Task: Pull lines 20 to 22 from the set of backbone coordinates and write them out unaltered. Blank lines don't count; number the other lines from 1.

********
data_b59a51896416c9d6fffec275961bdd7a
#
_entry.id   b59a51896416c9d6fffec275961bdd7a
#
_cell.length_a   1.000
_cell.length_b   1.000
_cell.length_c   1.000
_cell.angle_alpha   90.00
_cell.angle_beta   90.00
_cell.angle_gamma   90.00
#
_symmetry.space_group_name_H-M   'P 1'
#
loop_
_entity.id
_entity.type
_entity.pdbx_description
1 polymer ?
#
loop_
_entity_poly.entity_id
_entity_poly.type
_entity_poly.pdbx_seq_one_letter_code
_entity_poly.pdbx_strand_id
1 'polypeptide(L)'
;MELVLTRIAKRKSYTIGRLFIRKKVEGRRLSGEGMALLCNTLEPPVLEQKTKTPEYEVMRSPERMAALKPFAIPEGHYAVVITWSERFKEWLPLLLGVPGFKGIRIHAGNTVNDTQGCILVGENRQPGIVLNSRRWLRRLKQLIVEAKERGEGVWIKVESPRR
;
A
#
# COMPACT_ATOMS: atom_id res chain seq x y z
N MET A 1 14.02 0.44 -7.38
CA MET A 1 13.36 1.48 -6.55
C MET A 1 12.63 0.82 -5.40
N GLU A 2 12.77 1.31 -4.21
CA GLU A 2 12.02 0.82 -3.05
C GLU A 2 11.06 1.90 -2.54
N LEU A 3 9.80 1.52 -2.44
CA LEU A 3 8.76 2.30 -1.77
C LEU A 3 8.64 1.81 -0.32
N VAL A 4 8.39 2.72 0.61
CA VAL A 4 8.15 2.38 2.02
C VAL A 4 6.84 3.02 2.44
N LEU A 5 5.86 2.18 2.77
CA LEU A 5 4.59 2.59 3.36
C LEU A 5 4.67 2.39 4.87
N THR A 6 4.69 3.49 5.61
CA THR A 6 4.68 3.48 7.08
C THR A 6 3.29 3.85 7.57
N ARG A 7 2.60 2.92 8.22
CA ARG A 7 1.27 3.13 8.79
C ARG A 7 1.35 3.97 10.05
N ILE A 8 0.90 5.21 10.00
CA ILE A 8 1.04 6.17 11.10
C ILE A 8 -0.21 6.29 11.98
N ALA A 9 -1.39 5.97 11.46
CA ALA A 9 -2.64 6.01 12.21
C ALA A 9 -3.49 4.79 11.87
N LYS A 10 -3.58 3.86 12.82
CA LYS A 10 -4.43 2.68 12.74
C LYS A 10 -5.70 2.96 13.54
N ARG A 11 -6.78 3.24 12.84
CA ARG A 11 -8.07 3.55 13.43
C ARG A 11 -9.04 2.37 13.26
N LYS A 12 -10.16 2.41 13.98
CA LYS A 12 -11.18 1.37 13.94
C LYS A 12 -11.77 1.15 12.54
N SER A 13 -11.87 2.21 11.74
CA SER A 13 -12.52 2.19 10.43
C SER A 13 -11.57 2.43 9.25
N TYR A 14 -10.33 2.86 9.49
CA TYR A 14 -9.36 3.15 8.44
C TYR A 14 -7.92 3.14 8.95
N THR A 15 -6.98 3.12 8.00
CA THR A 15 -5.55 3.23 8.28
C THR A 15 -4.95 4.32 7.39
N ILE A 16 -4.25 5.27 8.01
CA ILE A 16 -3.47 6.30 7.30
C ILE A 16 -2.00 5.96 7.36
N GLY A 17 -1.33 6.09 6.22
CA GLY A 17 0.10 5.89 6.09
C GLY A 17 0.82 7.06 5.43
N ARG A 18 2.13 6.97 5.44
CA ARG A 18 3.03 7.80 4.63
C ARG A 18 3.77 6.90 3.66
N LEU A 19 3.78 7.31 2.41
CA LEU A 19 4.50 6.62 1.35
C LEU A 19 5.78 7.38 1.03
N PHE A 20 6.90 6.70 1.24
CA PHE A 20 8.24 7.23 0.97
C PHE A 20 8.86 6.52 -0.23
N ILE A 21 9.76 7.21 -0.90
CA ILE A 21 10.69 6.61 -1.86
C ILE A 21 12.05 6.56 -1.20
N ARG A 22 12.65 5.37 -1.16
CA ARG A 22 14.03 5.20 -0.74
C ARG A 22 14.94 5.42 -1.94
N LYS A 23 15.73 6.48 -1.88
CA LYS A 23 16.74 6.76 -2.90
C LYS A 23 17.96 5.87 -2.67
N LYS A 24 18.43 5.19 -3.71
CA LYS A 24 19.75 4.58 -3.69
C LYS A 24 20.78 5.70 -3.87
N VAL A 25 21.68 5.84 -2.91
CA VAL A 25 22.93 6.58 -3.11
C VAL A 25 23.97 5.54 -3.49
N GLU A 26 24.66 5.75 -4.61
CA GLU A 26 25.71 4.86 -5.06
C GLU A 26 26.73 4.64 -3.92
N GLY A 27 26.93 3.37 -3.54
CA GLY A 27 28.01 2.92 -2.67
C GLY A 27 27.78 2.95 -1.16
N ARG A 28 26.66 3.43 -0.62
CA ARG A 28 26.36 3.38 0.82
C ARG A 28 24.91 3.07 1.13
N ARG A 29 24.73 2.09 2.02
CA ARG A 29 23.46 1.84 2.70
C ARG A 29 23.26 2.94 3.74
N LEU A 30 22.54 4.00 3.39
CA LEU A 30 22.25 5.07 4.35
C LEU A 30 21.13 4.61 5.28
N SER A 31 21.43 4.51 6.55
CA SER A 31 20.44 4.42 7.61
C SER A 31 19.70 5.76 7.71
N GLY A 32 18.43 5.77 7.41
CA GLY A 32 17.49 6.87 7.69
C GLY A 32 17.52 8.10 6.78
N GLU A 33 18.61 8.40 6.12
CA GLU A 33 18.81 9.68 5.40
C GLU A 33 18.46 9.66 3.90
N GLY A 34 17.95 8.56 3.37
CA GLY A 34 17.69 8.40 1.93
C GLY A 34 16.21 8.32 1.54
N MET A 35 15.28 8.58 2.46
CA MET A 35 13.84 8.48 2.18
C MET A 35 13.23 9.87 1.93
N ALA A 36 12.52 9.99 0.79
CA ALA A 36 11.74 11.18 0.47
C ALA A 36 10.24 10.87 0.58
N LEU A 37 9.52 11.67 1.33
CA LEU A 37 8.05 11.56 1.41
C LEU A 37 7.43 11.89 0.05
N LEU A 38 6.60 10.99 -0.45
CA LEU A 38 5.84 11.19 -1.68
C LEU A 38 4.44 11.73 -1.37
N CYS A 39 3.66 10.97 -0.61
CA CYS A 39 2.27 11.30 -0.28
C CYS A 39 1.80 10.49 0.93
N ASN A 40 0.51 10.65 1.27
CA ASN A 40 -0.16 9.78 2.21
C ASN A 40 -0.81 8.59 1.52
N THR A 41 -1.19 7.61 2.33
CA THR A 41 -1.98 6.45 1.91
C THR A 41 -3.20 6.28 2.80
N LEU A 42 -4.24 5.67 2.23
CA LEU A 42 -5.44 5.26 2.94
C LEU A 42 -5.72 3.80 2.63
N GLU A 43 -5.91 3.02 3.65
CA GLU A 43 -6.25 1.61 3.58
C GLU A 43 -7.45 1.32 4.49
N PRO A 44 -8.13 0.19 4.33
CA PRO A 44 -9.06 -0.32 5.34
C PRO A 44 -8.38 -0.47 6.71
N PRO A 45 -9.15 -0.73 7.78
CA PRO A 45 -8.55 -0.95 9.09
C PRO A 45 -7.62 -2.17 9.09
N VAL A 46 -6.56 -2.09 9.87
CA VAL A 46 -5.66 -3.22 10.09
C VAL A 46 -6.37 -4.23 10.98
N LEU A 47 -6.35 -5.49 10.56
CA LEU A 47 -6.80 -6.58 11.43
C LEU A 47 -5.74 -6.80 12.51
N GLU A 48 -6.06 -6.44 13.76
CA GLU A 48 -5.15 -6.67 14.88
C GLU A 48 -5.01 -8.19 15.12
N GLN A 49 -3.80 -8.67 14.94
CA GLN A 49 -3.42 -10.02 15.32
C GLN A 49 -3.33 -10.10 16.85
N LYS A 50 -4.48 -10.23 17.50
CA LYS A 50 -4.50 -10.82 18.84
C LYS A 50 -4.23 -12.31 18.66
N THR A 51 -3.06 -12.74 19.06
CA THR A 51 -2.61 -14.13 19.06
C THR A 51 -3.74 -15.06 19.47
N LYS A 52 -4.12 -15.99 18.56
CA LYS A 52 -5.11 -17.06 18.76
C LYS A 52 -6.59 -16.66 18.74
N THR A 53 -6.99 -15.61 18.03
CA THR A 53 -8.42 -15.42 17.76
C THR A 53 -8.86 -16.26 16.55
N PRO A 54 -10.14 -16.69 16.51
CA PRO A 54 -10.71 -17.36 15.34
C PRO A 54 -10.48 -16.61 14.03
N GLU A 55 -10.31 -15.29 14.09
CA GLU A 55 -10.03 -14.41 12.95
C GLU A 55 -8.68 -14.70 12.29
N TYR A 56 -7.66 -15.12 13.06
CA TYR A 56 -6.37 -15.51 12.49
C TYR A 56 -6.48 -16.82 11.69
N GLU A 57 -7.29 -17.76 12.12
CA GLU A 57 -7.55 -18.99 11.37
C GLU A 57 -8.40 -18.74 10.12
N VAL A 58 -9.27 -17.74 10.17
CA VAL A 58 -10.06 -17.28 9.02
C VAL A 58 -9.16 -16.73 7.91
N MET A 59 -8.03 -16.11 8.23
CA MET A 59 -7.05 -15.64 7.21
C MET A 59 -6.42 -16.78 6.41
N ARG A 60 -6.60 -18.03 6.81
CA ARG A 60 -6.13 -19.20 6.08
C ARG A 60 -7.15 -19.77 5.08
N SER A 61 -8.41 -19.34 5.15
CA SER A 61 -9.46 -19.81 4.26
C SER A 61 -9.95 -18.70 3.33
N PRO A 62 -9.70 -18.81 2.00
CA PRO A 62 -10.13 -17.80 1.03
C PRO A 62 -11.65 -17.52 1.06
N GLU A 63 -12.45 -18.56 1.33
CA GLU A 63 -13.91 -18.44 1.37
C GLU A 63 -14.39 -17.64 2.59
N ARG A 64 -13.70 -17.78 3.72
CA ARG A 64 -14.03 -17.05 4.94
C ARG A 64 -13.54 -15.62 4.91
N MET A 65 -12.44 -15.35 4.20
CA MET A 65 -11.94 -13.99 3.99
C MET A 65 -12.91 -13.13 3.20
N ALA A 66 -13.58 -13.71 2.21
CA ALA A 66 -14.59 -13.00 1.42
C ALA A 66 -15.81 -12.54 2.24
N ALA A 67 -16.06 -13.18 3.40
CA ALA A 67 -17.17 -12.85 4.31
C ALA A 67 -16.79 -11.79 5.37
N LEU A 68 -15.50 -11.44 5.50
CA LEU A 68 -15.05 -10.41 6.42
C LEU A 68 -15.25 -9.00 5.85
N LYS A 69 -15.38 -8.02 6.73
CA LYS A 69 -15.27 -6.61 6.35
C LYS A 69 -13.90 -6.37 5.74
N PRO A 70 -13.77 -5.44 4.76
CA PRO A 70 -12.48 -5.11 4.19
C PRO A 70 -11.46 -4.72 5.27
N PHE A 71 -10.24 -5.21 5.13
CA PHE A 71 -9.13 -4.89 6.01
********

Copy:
loop_
_entity_poly.entity_id
_entity_poly.type